God's Calling Cards by Emily Owen
Emily Owen explores the idea that God has always been leaving personalised calling cards to his followers to remind them of his presence, and the result is a rewarding, meditative read, free of sentimentality
God's Calling Cards: Personal reminders of His presence with us
By Emily Owen
Reviewed by Terry Young
This book is more an experience than a read, with dreamy sequences of Scripture, scattered prose that verges on poetry, commentary and imagined conversations wandering across the page before they sit down beside you to see if you are free for a spot of contemplation.
I’m not sure how best to approach Emily’s monograph: I sat down (or rather, lounged on the couch) and took it in over two sessions, split by a short break while the detachable screen of my laptop recharged. I think each of the dozen chapters are intended for a single sitting and, averaging under 20 pages of sparse copy, each would be an easy read. The reflections at the end are also intended to slow you down, so this may be a viable strategy. However, it took me much longer than a single chapter (or even three or four chapters) to start to get a feel for what I was reading and to decide that I rather liked it.
By the end, I was hooked by the gentle repetitions, the lapping waves of each new theme washing over the last and then ebbing away to reveal the remains of something you read earlier and also leaving you a little calmer and a touch more thoughtful. Personally, I’d recommend spending an afternoon with it, especially if you think you are too busy to find the time.
At first sight, it is a series of meditations, each with a ‘calling card,’ or single-themed message, which infuses each chapter and appears as an icon at the end of each Bible character’s reflection: Eve, Hagar (hooray for Hagar!), Abraham, and so forth. The chronological mix gets tangled towards the end when God becomes the speaker (through Jeremiah) but the idea is pretty straightforward. Thus, the message through Eve is to come out of hiding, and belong, while Ananias’s calling card is trust (note, he’s not Sapphira’s mate of the same name who tried to take trust off in a completely different direction). Fans of The Polar Express will recognise a similar approach to ticketing.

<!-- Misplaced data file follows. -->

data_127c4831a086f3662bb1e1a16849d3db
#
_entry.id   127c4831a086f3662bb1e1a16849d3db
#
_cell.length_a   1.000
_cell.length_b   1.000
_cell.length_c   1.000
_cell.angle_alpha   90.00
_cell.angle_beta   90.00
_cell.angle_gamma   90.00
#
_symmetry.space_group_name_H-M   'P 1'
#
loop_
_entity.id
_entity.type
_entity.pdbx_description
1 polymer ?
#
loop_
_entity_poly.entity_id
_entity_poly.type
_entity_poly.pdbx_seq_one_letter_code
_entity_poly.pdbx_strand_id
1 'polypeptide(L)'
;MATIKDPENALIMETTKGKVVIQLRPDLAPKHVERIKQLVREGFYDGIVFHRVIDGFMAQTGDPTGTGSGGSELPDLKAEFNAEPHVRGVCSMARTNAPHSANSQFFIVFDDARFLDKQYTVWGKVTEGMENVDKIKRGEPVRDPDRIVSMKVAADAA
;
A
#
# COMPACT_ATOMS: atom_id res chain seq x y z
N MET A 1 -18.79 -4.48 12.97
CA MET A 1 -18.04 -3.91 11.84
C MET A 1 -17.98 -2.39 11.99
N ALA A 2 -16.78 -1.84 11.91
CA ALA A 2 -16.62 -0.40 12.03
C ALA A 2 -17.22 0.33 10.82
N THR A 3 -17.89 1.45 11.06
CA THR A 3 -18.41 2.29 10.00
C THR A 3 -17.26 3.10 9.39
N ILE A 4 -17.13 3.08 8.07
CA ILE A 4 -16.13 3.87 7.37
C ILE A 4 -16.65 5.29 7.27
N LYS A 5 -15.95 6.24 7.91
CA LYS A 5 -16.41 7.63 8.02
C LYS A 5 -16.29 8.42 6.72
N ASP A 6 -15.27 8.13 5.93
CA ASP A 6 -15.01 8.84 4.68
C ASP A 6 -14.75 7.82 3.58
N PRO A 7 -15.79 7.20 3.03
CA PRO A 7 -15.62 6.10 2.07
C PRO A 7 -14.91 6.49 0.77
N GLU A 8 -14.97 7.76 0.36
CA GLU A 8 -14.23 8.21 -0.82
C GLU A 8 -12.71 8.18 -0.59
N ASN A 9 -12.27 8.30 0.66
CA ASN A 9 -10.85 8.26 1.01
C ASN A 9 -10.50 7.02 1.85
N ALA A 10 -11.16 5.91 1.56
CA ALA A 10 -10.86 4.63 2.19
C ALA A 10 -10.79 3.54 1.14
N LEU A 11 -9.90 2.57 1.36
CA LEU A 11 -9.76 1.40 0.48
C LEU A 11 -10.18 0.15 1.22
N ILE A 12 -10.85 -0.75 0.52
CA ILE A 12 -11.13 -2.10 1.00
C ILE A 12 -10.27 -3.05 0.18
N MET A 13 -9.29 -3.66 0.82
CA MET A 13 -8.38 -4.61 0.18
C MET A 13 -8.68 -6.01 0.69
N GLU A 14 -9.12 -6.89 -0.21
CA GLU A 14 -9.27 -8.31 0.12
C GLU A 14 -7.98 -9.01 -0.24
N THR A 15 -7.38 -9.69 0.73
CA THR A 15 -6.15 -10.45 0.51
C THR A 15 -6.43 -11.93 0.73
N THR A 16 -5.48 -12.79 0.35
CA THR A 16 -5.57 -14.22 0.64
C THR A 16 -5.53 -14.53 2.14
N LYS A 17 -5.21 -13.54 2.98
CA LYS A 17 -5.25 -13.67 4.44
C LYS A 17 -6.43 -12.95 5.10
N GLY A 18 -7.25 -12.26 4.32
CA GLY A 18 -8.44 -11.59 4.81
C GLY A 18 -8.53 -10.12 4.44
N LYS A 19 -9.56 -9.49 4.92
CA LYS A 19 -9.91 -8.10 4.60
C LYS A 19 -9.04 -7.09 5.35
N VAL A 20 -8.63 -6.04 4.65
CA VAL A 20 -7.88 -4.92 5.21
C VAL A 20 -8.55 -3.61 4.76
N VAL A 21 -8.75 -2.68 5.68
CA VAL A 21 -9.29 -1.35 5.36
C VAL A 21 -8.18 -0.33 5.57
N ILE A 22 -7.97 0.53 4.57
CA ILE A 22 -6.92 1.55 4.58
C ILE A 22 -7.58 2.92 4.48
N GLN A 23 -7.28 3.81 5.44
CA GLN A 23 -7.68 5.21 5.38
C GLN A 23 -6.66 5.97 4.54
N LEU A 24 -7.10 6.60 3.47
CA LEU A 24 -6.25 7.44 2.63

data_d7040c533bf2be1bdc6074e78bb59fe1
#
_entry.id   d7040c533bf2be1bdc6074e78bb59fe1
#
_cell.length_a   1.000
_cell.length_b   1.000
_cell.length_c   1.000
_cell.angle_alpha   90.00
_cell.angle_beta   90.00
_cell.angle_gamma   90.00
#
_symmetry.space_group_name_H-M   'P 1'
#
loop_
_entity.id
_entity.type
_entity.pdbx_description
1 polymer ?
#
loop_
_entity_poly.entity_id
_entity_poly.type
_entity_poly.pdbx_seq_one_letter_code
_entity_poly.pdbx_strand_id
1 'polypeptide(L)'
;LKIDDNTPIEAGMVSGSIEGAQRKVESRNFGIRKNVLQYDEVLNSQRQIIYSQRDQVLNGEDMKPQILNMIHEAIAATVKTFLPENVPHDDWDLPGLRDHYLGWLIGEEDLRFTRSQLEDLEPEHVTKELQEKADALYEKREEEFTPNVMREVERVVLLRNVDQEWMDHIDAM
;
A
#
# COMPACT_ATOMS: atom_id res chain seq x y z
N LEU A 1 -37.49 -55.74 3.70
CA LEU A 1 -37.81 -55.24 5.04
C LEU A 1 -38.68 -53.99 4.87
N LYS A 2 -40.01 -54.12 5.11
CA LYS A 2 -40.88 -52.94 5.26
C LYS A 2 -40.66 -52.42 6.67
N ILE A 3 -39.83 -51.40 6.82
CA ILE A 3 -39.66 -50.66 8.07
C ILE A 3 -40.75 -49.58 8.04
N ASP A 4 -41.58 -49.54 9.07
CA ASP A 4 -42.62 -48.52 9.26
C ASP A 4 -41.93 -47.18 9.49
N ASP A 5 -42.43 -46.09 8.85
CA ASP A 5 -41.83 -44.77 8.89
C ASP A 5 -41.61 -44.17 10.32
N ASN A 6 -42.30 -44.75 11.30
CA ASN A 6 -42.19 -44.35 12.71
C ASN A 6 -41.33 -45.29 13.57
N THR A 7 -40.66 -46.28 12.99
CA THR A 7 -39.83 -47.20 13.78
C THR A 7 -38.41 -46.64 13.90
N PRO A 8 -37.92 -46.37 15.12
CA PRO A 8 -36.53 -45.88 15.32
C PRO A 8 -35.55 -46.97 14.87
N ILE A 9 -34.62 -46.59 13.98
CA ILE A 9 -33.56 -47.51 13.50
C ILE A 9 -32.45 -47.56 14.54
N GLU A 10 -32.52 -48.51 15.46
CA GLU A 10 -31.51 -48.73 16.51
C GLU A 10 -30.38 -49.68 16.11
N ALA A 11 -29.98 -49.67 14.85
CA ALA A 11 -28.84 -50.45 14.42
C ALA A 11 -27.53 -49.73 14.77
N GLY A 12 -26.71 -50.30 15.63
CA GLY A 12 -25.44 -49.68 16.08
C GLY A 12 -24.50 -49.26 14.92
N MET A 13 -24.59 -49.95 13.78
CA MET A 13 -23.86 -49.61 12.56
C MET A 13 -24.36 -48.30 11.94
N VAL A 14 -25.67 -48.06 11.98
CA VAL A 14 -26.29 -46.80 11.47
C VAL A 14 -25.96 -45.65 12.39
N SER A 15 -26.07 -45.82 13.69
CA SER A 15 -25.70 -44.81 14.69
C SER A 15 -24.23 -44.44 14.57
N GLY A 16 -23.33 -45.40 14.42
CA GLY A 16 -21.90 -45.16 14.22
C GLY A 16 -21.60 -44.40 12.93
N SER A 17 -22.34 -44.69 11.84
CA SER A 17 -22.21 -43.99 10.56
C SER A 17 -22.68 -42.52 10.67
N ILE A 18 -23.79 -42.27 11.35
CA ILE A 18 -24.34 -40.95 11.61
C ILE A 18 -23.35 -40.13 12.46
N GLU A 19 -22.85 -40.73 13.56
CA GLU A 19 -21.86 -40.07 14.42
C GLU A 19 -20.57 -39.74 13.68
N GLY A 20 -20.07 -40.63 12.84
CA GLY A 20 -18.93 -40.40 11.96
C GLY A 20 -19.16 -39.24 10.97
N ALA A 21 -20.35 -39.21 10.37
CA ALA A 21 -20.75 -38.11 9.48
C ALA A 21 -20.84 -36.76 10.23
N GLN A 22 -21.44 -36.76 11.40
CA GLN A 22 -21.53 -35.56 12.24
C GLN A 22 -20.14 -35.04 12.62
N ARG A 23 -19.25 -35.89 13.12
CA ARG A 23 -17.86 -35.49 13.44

It’s also a bit of a whodunit because Emily doesn’t really explain who she is or what has happened to her. She gives us the bald facts near the start – that she is deaf but could hear once – and then drops in elements of explanation in the form of flashbulb moments that illuminate a hospital scene here or a discussion there. The narrative we can construct is both compellingly honest and horrific, but it provides the essential backdrop to these reflections.
So, who should read this book? As I’ve indicated, I think this is a book for busy people because it will reward so richly the painful and pricey process of creating the time to read it. I’d also recommend it to those who dislike touchy-feely books because although it is saturated in sentiment, it is gloriously free of sentimentality, and all those other synthetic emotional E-numbers that get stirred into a lot of Christian recipes.
There is a group of Christians who should steer clear of this little number. If you have a faith that demands physical healing for all God’s children, or if you see physical infirmity as God’s plan B for anyone, this will only complicate your theology – so best give it a miss. Best not read Genesis 32, or 2 Corinthians 4, 5 and 12, either. If, on the other hand, you are open to a more balanced theology, this is a way to explore the other side of the healing coin in a spirit of love, joy, peace and all those other good things Paul wrote to his Galatian friends about.
Never having heard of Emily before, I came a little wary of saccharine but found honey; I expected mild admonition but found goodwill and the offer of a shared experience. Will it work for you? I have no idea, but I don’t think you’ll be disappointed if you give it a try.
Professor Terry Young is an author and member of a Baptist church. He set up Datchet Consulting which combines his experience in industry and academia